5.0 out of 5 stars Warm, distinctive and funny, 7 Aug 2007
By 
ds (Whitby, UK) - See all my reviews
(VINE VOICE)   
This review is from: Tampopo [DVD] [1986] [US Import] (DVD)
Tampopo is a rare thing indeed: a film with a brain, a heart - and a stomach!

Milk truck driver Goro and his friend Gun stumble across a sleepy noodle bar, Lai Lai, while out working one evening. Lai Lai's proprietor is the widowed Tampopo, for whom times are currently very hard indeed. She is run into the ground and her son is being bullied. She's not helped by the fact that even though her pickles are to die for, frankly, her noodle soup is at best mediocre, as Goro tells her after an altercation with a drunken Pisken, one of her few remaining regulars. So, in the spirit of Shane, Goro decides (with the help of some unusual and varied friends) to help Tampopo make the perfect noodle soup so she can turn her business (and her life) around.

This is the main thread of the story, but woven through it are a succession of vignettes that show the role of food in Japanese society: some are funny; some touching and moving; some revel in the sensual pleasure that eating and food can offer. All are memorable.

Standout scenes include lunch in a French restaurant for a group of salarymen; a finishing school teacher trying to show a group of young women how to eat their spaghetti "Western style"; Tampopo's son sneaking into a restaurant with a tramp to have a (delicious looking) rice omelette skillfully cooked for him; a family sharing the last meal cooked by their dying mother. And on top of this is the infamous scene with the gangster, his moll and a raw egg yolk (and crayfish!).

Each vignette is insightful in some way about the role of food in Japanese life. The role of women in all of this is also touched upon; each time something positive or good happens, somewhere a woman is involved. To a Western eye some of these scenes may seem to demonstrate a rather chauvanistic sexism. I am not sure that this is in any way misogynistic on the part of the director, merely a reflection of the reality of Japanese culture and the roles of women within it. Neither too is it sentimental or afraid of showing reality, as some viewers should be aware when a chef prepares a turtle for a communal meal.

The ending is entirely predictable, with Tampopo's reinvigorated shop becoming a resounding success. As in life, though, the journey is the interesting thing here. No one is a bad guy, not even Pisken, who turns out to have been holding someting of a candle for Tampopo and is in no small part responsible for the noodle bar's ressurection. And of course, Goro does what all good cowboy heroes do, riding off into the sunset before the final sequence, which shows a mother giving her young baby the most simple and pure food of all.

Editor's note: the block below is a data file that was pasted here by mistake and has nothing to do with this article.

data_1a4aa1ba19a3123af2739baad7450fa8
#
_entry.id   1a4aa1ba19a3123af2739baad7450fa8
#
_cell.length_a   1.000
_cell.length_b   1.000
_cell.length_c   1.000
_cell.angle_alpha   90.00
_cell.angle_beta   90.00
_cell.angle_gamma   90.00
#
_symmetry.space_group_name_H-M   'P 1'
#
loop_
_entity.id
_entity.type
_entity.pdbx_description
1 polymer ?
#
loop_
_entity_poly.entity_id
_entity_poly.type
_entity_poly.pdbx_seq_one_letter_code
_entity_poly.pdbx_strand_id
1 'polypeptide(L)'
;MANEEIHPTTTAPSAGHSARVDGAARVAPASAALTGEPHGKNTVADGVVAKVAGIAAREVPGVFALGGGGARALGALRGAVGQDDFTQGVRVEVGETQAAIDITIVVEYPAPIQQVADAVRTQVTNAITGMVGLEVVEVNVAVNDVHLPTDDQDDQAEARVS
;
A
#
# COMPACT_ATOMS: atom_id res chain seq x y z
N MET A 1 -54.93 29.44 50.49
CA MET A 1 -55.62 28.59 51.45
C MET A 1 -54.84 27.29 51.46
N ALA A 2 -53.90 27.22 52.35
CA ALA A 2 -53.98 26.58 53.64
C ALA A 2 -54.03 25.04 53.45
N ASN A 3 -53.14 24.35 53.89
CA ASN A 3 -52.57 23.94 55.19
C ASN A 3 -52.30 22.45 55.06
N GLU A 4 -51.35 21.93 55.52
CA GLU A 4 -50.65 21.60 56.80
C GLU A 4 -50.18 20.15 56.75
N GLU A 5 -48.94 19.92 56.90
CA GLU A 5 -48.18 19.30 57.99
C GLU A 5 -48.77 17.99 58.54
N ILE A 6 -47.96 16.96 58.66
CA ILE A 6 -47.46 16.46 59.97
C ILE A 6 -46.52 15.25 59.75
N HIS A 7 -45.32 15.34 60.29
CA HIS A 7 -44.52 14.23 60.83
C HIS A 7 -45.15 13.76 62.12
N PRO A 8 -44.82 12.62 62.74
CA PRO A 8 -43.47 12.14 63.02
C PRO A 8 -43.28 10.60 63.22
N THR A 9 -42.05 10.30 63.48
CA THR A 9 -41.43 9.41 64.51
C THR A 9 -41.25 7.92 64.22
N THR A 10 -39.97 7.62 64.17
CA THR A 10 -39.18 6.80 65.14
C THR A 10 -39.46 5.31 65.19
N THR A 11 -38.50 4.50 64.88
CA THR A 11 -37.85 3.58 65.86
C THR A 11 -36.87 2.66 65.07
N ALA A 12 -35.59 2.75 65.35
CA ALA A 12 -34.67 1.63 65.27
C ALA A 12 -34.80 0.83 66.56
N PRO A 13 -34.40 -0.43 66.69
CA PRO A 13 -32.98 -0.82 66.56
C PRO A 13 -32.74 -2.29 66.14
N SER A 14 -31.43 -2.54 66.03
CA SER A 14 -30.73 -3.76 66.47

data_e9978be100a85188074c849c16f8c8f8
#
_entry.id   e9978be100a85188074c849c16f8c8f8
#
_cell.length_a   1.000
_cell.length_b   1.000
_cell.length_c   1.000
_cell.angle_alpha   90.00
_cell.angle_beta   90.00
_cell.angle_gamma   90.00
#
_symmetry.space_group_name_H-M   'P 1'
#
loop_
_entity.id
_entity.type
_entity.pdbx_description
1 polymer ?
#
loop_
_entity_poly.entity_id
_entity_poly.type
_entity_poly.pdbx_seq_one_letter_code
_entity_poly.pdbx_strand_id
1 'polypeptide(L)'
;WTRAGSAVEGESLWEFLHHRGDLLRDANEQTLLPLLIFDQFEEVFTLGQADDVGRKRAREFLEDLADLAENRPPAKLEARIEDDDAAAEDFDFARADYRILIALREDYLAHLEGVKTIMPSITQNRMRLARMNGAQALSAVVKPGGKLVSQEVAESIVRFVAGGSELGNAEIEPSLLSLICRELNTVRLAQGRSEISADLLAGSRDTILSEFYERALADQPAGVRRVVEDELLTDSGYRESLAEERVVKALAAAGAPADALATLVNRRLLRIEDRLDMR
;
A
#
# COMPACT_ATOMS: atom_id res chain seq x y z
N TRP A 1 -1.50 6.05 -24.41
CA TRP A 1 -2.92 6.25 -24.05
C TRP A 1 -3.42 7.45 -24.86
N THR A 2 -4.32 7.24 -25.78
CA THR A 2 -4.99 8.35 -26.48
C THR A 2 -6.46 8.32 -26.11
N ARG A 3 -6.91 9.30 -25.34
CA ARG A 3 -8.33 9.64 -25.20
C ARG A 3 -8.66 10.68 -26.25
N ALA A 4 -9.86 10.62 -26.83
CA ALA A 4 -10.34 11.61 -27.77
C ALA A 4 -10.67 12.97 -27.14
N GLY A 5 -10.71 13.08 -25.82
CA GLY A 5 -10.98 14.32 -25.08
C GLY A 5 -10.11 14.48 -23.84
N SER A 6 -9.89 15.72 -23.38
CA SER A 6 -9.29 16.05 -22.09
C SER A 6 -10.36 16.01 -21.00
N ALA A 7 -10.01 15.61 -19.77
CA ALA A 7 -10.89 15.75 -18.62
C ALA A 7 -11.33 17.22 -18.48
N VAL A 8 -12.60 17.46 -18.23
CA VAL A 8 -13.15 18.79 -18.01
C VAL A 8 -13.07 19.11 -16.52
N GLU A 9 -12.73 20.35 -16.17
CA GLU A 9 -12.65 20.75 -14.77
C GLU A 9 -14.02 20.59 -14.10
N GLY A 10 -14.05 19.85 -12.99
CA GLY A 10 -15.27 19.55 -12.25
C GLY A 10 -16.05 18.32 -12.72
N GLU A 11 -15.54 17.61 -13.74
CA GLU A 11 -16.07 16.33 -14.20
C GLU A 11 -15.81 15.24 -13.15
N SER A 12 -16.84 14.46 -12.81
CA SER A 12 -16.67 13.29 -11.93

I first saw this film nearly twenty years ago and am glad to have finally found a chance to watch it again (via a copy I purchased on amazon.com). My memory recalled it as one of my favourite films and time has, I'm glad to say, not dimmed that recollection: it's every bit as good as I remember. Sound and picture quality are pretty good overall, with english subtitles available. There are few extras (only really the cinema trailer). The main menu is predominantly Japanese while the chapter menus are entirely so, suggesting that little has been done to the release when brought into the US. This is not a bad thing, to be honest, and adds something to the disc's character.
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1 of 1 people found the following review helpful
5.0 out of 5 stars Food, glorious food, 21 Nov 2010
By 
Suroor Alikhan "suroora" (Geneva, Switzerland) - See all my reviews
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This review is from: Tampopo [DVD] [1986] [US Import] (DVD)
A quirky film about food. The main story (there are several vignettes woven into it) is about a young woman, Tampopo, who has a noodle soup restaurant. Goro, a truck driver (an urban cowboy--well, sort of) complains that her noodle soup isn't up to scratch. The rest of the film is their search for the perfect recipe, which takes them to a group of homeless gourmets who scavenge from five-star restaurants. And then there's a side story about gangster and his moll. One the things I loved was that the camera would find something interesting and follow it, temporarily abandoning the main story. A wonderful film that will having you craving noodle soup!
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3 of 4 people found the following review helpful
5.0 out of 5 stars Buy through Amazon or check what the seller is offering, 20 Feb 2010
By 
M. Turner "Mac" (Durham) - See all my reviews
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This review is from: Tampopo [DVD] [1986] [US Import] (DVD)
The Fox Lorber version shown here is the original US import DVD. It's not technically perfect just more collectible. If you are being offered a Japanese version the quality is probably fine it just doesn't have the same rarity value so don't pay inflated prices.
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Tampopo [DVD] [1986] [US Import]
Tampopo [DVD] [1986] [US Import] by Jz Itami (DVD - 1998)